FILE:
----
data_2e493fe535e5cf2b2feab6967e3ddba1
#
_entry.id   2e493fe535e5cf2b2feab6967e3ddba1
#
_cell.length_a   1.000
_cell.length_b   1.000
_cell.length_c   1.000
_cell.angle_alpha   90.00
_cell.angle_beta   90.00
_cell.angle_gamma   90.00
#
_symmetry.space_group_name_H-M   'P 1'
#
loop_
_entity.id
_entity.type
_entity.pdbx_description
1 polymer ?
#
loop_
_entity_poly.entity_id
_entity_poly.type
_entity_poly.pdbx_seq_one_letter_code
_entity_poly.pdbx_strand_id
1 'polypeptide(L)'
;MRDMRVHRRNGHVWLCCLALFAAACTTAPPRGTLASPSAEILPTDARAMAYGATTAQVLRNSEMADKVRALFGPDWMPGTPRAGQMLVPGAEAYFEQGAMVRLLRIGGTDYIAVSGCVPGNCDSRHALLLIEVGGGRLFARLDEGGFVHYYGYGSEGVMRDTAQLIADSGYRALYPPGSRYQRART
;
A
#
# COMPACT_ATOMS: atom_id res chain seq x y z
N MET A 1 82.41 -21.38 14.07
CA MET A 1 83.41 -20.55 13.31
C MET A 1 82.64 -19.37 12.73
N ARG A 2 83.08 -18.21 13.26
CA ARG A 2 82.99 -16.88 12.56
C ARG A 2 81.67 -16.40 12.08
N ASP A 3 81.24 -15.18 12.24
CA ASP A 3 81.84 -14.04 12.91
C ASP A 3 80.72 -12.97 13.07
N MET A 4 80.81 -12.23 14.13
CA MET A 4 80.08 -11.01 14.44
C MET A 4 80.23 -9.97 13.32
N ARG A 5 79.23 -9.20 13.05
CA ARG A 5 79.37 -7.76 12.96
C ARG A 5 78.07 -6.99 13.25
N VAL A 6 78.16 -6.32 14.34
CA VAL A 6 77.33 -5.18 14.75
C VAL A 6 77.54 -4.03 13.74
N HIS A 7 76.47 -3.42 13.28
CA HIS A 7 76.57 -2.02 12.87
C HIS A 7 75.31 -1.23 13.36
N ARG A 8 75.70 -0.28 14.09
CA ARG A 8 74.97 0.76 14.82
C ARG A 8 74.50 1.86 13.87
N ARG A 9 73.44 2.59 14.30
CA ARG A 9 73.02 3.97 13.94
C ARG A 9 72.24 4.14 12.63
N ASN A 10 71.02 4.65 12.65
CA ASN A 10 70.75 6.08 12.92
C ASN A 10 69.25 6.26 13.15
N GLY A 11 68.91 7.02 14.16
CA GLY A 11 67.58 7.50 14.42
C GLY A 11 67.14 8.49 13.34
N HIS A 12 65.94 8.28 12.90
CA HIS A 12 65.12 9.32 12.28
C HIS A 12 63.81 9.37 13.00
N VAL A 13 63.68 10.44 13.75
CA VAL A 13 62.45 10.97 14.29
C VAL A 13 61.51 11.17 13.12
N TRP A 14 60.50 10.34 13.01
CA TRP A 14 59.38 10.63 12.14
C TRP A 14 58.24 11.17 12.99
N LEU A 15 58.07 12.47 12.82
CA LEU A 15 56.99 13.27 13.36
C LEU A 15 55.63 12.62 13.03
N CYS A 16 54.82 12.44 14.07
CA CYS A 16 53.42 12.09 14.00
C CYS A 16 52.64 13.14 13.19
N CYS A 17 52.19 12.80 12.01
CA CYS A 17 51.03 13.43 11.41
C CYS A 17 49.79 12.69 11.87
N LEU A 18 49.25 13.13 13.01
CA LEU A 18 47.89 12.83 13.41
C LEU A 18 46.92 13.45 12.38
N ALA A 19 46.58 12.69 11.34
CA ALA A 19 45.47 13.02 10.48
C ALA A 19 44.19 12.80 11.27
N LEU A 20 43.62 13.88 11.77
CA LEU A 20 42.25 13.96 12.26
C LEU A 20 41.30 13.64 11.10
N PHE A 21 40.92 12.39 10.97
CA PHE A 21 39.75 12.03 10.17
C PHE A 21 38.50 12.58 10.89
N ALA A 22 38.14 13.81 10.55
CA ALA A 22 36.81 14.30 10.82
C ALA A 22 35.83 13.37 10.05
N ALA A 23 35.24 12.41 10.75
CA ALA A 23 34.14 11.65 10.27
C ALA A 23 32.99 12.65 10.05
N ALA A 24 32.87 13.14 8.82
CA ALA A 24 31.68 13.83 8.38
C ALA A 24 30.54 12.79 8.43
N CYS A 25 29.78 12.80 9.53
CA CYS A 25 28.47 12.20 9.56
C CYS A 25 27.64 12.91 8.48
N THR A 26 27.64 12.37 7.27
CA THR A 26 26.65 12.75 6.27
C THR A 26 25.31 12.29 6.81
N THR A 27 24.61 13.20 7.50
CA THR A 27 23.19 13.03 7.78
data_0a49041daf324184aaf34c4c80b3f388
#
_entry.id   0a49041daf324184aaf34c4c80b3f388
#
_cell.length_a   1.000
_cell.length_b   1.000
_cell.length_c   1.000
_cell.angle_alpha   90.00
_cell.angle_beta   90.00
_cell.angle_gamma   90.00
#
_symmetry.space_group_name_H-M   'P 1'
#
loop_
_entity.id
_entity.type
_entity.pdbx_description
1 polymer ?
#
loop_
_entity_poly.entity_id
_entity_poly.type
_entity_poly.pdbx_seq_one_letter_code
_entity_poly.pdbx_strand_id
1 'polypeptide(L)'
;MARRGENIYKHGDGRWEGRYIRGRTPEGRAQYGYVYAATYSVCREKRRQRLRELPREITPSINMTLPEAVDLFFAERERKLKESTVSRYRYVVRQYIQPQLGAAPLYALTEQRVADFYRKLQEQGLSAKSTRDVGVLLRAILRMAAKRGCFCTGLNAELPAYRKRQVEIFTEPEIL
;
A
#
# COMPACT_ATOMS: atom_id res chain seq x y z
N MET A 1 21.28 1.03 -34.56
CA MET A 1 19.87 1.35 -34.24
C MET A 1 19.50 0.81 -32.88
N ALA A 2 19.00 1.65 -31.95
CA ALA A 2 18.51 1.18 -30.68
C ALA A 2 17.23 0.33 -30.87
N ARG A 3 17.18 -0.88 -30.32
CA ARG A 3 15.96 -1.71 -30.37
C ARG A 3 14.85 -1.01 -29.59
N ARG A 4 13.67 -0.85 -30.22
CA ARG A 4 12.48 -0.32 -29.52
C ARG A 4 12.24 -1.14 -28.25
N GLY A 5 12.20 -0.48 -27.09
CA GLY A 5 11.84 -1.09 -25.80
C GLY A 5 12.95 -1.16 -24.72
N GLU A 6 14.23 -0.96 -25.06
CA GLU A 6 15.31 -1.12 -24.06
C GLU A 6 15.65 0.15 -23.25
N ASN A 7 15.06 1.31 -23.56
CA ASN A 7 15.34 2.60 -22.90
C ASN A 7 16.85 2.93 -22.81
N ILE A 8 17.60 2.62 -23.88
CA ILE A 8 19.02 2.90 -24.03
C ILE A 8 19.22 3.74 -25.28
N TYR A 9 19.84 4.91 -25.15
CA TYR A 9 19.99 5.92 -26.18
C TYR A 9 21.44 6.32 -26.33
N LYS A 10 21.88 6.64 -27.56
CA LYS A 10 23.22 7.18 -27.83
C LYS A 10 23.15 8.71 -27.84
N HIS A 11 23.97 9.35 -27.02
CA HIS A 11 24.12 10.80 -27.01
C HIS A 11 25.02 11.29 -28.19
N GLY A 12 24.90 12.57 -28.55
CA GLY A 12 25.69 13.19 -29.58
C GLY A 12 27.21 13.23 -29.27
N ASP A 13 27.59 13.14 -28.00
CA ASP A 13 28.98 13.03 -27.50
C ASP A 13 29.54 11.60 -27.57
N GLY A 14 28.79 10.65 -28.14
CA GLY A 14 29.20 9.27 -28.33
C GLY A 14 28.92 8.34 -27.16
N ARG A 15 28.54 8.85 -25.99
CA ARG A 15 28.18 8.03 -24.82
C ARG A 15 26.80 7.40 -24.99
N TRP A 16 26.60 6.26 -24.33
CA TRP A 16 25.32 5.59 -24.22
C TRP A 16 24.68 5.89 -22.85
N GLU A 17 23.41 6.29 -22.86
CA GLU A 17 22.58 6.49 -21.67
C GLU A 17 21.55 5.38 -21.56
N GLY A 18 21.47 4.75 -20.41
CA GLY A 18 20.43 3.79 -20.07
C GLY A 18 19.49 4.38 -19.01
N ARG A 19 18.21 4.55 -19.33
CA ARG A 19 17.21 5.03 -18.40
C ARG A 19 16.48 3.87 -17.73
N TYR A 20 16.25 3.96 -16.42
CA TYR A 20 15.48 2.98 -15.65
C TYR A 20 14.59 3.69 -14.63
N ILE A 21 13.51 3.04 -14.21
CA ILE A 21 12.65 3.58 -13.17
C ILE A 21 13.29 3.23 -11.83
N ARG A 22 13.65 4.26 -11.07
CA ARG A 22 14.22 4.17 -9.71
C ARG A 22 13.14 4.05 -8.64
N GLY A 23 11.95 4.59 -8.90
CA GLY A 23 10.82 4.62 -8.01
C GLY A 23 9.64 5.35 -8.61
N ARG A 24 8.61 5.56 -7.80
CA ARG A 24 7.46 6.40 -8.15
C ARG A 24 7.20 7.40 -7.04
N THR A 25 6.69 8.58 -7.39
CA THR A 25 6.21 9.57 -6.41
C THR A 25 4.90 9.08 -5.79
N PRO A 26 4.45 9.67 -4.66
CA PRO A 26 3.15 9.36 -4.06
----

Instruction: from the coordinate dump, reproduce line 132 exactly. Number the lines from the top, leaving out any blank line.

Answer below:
_entity_poly.type